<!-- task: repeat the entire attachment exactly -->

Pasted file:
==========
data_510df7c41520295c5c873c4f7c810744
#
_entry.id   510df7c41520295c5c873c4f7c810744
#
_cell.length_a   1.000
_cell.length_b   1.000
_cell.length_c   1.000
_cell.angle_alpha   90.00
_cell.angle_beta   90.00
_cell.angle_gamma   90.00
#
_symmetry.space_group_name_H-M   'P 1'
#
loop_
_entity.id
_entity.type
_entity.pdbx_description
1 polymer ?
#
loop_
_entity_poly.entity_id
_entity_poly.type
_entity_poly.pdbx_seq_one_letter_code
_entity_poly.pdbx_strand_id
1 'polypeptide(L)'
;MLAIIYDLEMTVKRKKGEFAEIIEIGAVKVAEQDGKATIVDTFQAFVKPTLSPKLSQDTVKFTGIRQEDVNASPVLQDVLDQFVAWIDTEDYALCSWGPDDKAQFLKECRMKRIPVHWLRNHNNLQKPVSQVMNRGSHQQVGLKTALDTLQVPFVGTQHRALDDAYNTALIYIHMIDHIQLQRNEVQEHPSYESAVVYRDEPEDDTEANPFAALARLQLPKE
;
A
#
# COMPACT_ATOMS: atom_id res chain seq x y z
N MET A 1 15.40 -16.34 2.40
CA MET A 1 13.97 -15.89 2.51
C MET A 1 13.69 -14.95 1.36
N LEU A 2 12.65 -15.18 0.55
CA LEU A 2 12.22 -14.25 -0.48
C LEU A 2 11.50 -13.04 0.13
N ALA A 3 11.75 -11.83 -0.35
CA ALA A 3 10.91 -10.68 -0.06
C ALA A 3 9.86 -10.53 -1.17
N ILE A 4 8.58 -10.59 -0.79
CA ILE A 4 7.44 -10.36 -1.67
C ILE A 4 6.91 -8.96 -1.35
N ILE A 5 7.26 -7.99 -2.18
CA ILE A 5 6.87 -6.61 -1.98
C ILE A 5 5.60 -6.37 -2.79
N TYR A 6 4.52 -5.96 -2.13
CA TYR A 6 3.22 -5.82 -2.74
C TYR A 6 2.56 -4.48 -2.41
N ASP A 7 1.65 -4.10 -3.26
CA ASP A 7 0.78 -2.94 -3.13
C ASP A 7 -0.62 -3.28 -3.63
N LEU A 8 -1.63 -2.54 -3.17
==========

data_510df7c41520295c5c873c4f7c810744
#
_entry.id   510df7c41520295c5c873c4f7c810744
#
_cell.length_a   1.000
_cell.length_b   1.000
_cell.length_c   1.000
_cell.angle_alpha   90.00
_cell.angle_beta   90.00
_cell.angle_gamma   90.00
#
_symmetry.space_group_name_H-M   'P 1'
#
loop_
_entity.id
_entity.type
_entity.pdbx_description
1 polymer ?
#
loop_
_entity_poly.entity_id
_entity_poly.type
_entity_poly.pdbx_seq_one_letter_code
_entity_poly.pdbx_strand_id
1 'polypeptide(L)'
;MLAIIYDLEMTVKRKKGEFAEIIEIGAVKVAEQDGKATIVDTFQAFVKPTLSPKLSQDTVKFTGIRQEDVNASPVLQDVLDQFVAWIDTEDYALCSWGPDDKAQFLKECRMKRIPVHWLRNHNNLQKPVSQVMNRGSHQQVGLKTALDTLQVPFVGTQHRALDDAYNTALIYIHMIDHIQLQRNEVQEHPSYESAVVYRDEPEDDTEANPFAALARLQLPKE
;
A
#
# COMPACT_ATOMS: atom_id res chain seq x y z
N MET A 1 15.40 -16.34 2.40
CA MET A 1 13.97 -15.89 2.51
C MET A 1 13.69 -14.95 1.36
N LEU A 2 12.65 -15.18 0.55
CA LEU A 2 12.22 -14.25 -0.48
C LEU A 2 11.50 -13.04 0.13
N ALA A 3 11.75 -11.83 -0.35
CA ALA A 3 10.91 -10.68 -0.06
C ALA A 3 9.86 -10.53 -1.17
N ILE A 4 8.58 -10.59 -0.79
CA ILE A 4 7.44 -10.36 -1.67
C ILE A 4 6.91 -8.96 -1.35
N ILE A 5 7.26 -7.99 -2.18
CA ILE A 5 6.87 -6.61 -1.98
C ILE A 5 5.60 -6.37 -2.79
N TYR A 6 4.52 -5.96 -2.13
CA TYR A 6 3.22 -5.82 -2.74
C TYR A 6 2.56 -4.48 -2.41
N ASP A 7 1.65 -4.10 -3.26
CA ASP A 7 0.78 -2.94 -3.13
C ASP A 7 -0.62 -3.28 -3.63
N LEU A 8 -1.63 -2.54 -3.17